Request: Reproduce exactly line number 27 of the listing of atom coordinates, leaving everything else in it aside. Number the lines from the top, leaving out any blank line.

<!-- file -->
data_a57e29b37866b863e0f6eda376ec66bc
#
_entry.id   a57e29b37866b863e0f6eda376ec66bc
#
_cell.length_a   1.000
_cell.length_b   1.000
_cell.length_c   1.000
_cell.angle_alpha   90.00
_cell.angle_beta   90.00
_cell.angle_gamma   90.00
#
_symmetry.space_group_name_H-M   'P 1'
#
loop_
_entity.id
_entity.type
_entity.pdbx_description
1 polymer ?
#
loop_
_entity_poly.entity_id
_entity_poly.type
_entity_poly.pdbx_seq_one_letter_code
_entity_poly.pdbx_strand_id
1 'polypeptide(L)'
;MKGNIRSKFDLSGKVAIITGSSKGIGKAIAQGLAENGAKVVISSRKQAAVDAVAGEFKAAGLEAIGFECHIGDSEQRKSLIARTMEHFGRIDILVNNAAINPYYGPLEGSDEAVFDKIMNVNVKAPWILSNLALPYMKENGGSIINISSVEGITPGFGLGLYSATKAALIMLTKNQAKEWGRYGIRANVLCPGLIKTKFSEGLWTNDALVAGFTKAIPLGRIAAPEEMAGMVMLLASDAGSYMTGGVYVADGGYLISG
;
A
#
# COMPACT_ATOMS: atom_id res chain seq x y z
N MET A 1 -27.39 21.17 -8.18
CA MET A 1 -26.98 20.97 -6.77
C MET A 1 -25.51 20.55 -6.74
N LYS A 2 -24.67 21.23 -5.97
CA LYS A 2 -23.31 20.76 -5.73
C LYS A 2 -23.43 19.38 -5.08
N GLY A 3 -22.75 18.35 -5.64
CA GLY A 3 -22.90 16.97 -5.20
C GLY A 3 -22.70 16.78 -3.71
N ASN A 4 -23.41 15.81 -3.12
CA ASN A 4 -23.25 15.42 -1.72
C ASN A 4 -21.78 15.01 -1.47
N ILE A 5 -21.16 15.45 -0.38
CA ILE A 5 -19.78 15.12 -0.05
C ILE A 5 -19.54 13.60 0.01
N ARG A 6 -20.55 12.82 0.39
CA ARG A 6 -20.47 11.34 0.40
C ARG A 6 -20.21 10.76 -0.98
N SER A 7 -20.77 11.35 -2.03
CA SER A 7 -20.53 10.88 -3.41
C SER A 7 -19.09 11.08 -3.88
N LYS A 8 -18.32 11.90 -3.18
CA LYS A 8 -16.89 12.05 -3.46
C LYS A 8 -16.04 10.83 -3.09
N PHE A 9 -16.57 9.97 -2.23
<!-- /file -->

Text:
;